One characteristic of Wing Tsun is its structured teaching system. While many styles of martial arts teach techniques in a non-linear fashion, WT’s system is structured like a school curriculum, with each grade building on the previous, rather than just introducing more information to learn. Also, unlike the traditional master-apprentice model of teaching where a student would follow his instructor for several years or even a lifetime, the IWTA’s structured approach ensures all students receive a complete WT education at each grade level. A busy individual who can only train twice a week would not miss out on important concepts or ideas that would give their devoted classmate, seemingly always in class, an unfair advantage – though an advantage would likely arise from their classmate’s diligence and further developed skills from the extra hours of training.
The WingTsun curriculum consists of twelve student grades which cover the first two forms, Siu Nim Tao and Chum Kiu, as well as the related Chi Sao training and applications. In addition to the hand forms there is also a standardized set of leg forms that are learned with the Siu Nim Tau.
The student grades can be split into three sections, based on the topics they cover:
- 1st – 4th, Learning fundamentals across the three ranges.
- 1st – Basic fundamentals of movement and style, long range engaging, beginning of Siu Nim Tao.
- 2nd – Long range fighting, with bridging, all of Siu Nim Tao.
- 3rd – Transitioning from Long to mid-range attacks.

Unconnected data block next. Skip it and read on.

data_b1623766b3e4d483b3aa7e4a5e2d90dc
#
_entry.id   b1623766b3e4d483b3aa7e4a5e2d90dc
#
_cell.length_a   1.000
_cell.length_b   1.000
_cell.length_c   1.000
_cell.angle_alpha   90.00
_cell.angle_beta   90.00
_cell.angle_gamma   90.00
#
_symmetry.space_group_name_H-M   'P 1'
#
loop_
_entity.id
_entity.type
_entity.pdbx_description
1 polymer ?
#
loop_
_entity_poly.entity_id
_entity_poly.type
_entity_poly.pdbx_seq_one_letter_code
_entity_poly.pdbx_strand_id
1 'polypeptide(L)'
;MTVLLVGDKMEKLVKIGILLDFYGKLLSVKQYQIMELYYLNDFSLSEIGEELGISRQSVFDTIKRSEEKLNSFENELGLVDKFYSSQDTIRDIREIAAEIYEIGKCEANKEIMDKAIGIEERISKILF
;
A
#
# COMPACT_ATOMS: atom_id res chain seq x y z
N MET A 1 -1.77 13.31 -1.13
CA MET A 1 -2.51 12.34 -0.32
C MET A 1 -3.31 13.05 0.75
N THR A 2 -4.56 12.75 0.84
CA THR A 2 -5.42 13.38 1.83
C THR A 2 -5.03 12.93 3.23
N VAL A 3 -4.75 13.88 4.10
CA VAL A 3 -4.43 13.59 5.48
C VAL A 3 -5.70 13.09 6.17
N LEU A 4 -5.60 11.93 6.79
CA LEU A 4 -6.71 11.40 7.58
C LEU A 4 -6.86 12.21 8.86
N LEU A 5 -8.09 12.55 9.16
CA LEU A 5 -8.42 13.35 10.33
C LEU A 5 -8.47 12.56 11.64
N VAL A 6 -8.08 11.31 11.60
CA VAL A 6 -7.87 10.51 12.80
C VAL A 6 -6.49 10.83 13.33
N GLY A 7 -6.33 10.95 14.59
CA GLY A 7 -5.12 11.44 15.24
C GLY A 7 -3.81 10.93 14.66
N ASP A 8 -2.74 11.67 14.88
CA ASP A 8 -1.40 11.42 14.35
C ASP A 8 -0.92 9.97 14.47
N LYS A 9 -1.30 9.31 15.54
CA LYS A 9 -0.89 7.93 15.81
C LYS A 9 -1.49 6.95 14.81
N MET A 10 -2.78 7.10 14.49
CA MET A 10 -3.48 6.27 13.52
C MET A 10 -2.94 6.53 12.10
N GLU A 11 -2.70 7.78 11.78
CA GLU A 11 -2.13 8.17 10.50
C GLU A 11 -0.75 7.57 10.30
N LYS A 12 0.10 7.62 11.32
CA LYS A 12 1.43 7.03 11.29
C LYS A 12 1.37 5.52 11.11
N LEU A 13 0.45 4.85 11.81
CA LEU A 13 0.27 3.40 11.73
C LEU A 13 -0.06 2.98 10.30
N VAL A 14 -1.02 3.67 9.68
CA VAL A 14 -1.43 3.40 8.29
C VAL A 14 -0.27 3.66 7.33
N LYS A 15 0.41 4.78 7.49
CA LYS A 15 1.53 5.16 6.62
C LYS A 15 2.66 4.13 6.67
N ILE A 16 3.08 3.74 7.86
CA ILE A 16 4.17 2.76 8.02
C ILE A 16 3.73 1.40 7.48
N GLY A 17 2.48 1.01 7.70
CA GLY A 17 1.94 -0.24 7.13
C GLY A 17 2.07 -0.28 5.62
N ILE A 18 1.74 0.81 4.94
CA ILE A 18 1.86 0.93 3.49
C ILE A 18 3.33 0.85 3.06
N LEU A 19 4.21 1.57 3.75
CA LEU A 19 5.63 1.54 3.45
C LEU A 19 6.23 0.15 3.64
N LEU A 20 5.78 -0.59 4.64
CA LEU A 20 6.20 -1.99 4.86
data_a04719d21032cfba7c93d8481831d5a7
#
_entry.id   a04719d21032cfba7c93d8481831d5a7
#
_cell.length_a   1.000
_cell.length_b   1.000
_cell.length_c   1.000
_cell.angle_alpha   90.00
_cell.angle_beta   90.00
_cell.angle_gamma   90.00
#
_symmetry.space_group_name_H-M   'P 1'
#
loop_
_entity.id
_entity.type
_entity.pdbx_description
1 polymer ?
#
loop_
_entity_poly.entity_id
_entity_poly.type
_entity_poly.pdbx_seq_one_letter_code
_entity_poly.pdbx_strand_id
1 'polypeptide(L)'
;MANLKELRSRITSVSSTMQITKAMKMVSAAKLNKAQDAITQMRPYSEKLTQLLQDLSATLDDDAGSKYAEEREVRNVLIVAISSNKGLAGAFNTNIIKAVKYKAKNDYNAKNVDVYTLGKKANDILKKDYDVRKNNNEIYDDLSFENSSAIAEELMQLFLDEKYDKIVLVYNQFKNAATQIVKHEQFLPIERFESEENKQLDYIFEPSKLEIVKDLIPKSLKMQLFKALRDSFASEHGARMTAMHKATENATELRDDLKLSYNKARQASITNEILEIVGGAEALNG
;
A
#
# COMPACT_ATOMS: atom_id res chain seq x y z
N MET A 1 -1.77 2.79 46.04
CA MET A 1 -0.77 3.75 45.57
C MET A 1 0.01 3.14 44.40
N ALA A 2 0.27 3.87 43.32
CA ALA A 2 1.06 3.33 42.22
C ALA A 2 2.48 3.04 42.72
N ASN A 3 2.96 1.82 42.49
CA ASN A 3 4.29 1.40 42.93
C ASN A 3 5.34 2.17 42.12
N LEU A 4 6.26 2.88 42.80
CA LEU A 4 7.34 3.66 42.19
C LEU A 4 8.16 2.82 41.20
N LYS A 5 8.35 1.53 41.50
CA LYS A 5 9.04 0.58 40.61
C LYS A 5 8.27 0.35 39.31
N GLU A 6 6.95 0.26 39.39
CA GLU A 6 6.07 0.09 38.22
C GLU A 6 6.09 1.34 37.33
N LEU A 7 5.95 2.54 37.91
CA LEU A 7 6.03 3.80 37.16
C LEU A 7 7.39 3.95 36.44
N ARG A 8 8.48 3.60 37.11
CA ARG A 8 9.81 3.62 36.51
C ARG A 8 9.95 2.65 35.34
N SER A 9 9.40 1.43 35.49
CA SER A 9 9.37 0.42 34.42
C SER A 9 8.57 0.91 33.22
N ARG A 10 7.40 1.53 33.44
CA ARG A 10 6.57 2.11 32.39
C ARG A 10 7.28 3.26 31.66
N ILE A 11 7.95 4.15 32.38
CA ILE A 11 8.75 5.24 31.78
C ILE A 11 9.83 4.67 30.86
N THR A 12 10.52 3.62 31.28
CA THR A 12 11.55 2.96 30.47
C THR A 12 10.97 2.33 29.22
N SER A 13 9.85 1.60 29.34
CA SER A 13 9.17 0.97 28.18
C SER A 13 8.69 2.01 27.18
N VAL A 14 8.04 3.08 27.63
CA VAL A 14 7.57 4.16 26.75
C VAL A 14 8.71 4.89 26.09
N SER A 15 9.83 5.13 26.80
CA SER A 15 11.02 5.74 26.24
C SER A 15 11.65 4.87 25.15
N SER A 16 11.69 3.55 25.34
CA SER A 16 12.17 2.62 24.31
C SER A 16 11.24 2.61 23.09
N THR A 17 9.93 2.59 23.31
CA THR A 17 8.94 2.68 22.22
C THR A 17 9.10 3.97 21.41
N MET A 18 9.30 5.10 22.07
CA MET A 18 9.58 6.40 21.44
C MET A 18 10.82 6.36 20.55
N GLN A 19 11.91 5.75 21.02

- 4th – Transitioning from mid to short-range attacks, beginning of Chum Kiu.
- 5th – 8th, Ranges applied with movement and transition.
- 5th – Short range attacks, and fighting with two hands simultaneously.
- 6th – Poon Sao, Chi Sao
- 7th – Chi Sao 1st attack
- 8th – Chi Sao breaking bong saos etc..
- 9th – 12th, Application of the style, against kicks.
- 9th – Against a single attacker.
- 10th – Against multiple attackers.
- 11th – Against a single attacker with a weapon.
- 12th – Against multiple attackers with weapons.
At student grade 9 the student is considered to not only know the style ( as in grade 8 ) but be able to apply it effectively against an attacker. The subtle, but important difference between these two grades means that either one of these, depending on the school, can be considered equivalent to the “black belt” rank. There is no consensus, as there is no direct formal comparison.
Following the student grades are twelve instructor grades. At the instructor levels, the student begins training in the more advanced programs of Wing Tsun:
- Biu Tze
- Mook Yan Chong Fa (Wooden Dummy)
- Luk Dim Boon Kwun Fa (“Six and A Half Point Pole” or Long Pole)
- Bart Cham Dao (Eight Cutting Broadsword or Butterfly Sword)
The instructor grades are themselves split into three sections:
- 1st – 4th Technician
- 5th – 8th Practician
- 9th – 12th Philosopher
Each instructor section name describes the focus and idea behind the quality of fighting that is expected at that level. A technician is expected to fight with technique, a practitioner is expected to be a complete practicing fighter, and a philosopher should understand the mental, and spiritual, elements of the style.